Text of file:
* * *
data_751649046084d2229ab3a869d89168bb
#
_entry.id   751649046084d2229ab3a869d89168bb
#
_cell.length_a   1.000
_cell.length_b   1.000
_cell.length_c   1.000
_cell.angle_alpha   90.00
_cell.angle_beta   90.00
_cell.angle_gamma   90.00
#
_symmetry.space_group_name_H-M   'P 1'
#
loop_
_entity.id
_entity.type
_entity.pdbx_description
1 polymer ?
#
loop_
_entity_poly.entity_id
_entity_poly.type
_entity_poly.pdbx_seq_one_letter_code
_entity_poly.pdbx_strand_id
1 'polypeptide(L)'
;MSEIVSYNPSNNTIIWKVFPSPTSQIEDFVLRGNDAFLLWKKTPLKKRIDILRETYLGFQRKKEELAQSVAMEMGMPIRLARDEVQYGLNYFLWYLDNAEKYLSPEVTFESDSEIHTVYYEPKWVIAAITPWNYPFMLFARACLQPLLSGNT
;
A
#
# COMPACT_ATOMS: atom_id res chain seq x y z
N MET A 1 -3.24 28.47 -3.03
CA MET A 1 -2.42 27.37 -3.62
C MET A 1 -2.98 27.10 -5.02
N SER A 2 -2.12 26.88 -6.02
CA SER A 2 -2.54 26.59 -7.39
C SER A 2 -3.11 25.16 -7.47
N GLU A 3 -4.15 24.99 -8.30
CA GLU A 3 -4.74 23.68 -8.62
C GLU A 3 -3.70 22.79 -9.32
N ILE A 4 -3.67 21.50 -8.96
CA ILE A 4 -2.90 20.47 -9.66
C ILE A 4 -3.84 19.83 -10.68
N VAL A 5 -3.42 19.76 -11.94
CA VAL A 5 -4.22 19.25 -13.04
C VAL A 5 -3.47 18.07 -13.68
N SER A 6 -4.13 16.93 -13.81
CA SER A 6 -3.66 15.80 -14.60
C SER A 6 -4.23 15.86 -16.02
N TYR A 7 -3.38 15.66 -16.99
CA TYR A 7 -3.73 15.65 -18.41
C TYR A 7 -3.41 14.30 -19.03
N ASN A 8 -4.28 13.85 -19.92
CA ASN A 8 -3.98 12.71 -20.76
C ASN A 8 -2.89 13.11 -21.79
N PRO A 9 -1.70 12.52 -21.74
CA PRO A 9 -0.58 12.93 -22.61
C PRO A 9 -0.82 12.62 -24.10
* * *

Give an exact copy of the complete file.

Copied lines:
data_751649046084d2229ab3a869d89168bb
#
_entry.id   751649046084d2229ab3a869d89168bb
#
_cell.length_a   1.000
_cell.length_b   1.000
_cell.length_c   1.000
_cell.angle_alpha   90.00
_cell.angle_beta   90.00
_cell.angle_gamma   90.00
#
_symmetry.space_group_name_H-M   'P 1'
#
loop_
_entity.id
_entity.type
_entity.pdbx_description
1 polymer ?
#
loop_
_entity_poly.entity_id
_entity_poly.type
_entity_poly.pdbx_seq_one_letter_code
_entity_poly.pdbx_strand_id
1 'polypeptide(L)'
;MSEIVSYNPSNNTIIWKVFPSPTSQIEDFVLRGNDAFLLWKKTPLKKRIDILRETYLGFQRKKEELAQSVAMEMGMPIRLARDEVQYGLNYFLWYLDNAEKYLSPEVTFESDSEIHTVYYEPKWVIAAITPWNYPFMLFARACLQPLLSGNT
;
A
#
# COMPACT_ATOMS: atom_id res chain seq x y z
N MET A 1 -3.24 28.47 -3.03
CA MET A 1 -2.42 27.37 -3.62
C MET A 1 -2.98 27.10 -5.02
N SER A 2 -2.12 26.88 -6.02
CA SER A 2 -2.54 26.59 -7.39
C SER A 2 -3.11 25.16 -7.47
N GLU A 3 -4.15 24.99 -8.30
CA GLU A 3 -4.74 23.68 -8.62
C GLU A 3 -3.70 22.79 -9.32
N ILE A 4 -3.67 21.50 -8.96
CA ILE A 4 -2.90 20.47 -9.66
C ILE A 4 -3.84 19.83 -10.68
N VAL A 5 -3.42 19.76 -11.94
CA VAL A 5 -4.22 19.25 -13.04
C VAL A 5 -3.47 18.07 -13.68
N SER A 6 -4.13 16.93 -13.81
CA SER A 6 -3.66 15.80 -14.60
C SER A 6 -4.23 15.86 -16.02
N TYR A 7 -3.38 15.66 -16.99
CA TYR A 7 -3.73 15.65 -18.41
C TYR A 7 -3.41 14.30 -19.03
N ASN A 8 -4.28 13.85 -19.92
CA ASN A 8 -3.98 12.71 -20.76
C ASN A 8 -2.89 13.11 -21.79
N PRO A 9 -1.70 12.52 -21.74
CA PRO A 9 -0.58 12.93 -22.61
C PRO A 9 -0.82 12.62 -24.10